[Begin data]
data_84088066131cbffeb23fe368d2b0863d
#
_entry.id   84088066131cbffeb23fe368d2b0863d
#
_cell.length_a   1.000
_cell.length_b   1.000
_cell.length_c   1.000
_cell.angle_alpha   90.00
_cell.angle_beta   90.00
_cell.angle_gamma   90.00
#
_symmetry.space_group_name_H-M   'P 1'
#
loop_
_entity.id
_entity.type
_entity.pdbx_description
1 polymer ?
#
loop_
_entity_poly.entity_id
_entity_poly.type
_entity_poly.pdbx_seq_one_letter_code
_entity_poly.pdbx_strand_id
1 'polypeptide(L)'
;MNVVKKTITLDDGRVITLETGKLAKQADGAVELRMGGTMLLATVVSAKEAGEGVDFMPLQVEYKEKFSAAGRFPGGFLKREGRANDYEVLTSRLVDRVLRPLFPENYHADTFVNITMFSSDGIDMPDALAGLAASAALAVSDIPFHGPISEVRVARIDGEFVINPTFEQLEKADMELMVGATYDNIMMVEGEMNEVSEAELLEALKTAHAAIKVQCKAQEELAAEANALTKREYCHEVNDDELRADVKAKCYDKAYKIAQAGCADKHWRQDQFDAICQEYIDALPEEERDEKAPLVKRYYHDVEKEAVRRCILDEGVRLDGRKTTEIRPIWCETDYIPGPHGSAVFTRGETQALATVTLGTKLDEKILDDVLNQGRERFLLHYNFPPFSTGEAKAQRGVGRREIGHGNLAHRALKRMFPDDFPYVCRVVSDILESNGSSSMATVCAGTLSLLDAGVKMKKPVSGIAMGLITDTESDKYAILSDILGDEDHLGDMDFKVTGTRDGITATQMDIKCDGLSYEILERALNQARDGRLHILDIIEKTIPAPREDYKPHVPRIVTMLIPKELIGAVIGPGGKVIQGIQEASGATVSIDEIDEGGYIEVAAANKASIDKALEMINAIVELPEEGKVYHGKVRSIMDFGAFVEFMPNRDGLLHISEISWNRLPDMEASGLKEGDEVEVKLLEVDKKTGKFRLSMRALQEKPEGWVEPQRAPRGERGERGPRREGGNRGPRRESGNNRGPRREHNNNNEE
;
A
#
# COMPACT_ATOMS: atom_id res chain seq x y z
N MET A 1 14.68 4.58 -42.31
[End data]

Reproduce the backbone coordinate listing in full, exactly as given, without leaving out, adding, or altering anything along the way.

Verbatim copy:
data_84088066131cbffeb23fe368d2b0863d
#
_entry.id   84088066131cbffeb23fe368d2b0863d
#
_cell.length_a   1.000
_cell.length_b   1.000
_cell.length_c   1.000
_cell.angle_alpha   90.00
_cell.angle_beta   90.00
_cell.angle_gamma   90.00
#
_symmetry.space_group_name_H-M   'P 1'
#
loop_
_entity.id
_entity.type
_entity.pdbx_description
1 polymer ?
#
loop_
_entity_poly.entity_id
_entity_poly.type
_entity_poly.pdbx_seq_one_letter_code
_entity_poly.pdbx_strand_id
1 'polypeptide(L)'
;MNVVKKTITLDDGRVITLETGKLAKQADGAVELRMGGTMLLATVVSAKEAGEGVDFMPLQVEYKEKFSAAGRFPGGFLKREGRANDYEVLTSRLVDRVLRPLFPENYHADTFVNITMFSSDGIDMPDALAGLAASAALAVSDIPFHGPISEVRVARIDGEFVINPTFEQLEKADMELMVGATYDNIMMVEGEMNEVSEAELLEALKTAHAAIKVQCKAQEELAAEANALTKREYCHEVNDDELRADVKAKCYDKAYKIAQAGCADKHWRQDQFDAICQEYIDALPEEERDEKAPLVKRYYHDVEKEAVRRCILDEGVRLDGRKTTEIRPIWCETDYIPGPHGSAVFTRGETQALATVTLGTKLDEKILDDVLNQGRERFLLHYNFPPFSTGEAKAQRGVGRREIGHGNLAHRALKRMFPDDFPYVCRVVSDILESNGSSSMATVCAGTLSLLDAGVKMKKPVSGIAMGLITDTESDKYAILSDILGDEDHLGDMDFKVTGTRDGITATQMDIKCDGLSYEILERALNQARDGRLHILDIIEKTIPAPREDYKPHVPRIVTMLIPKELIGAVIGPGGKVIQGIQEASGATVSIDEIDEGGYIEVAAANKASIDKALEMINAIVELPEEGKVYHGKVRSIMDFGAFVEFMPNRDGLLHISEISWNRLPDMEASGLKEGDEVEVKLLEVDKKTGKFRLSMRALQEKPEGWVEPQRAPRGERGERGPRREGGNRGPRRESGNNRGPRREHNNNNEE
;
A
#
# COMPACT_ATOMS: atom_id res chain seq x y z
N MET A 1 14.68 4.58 -42.31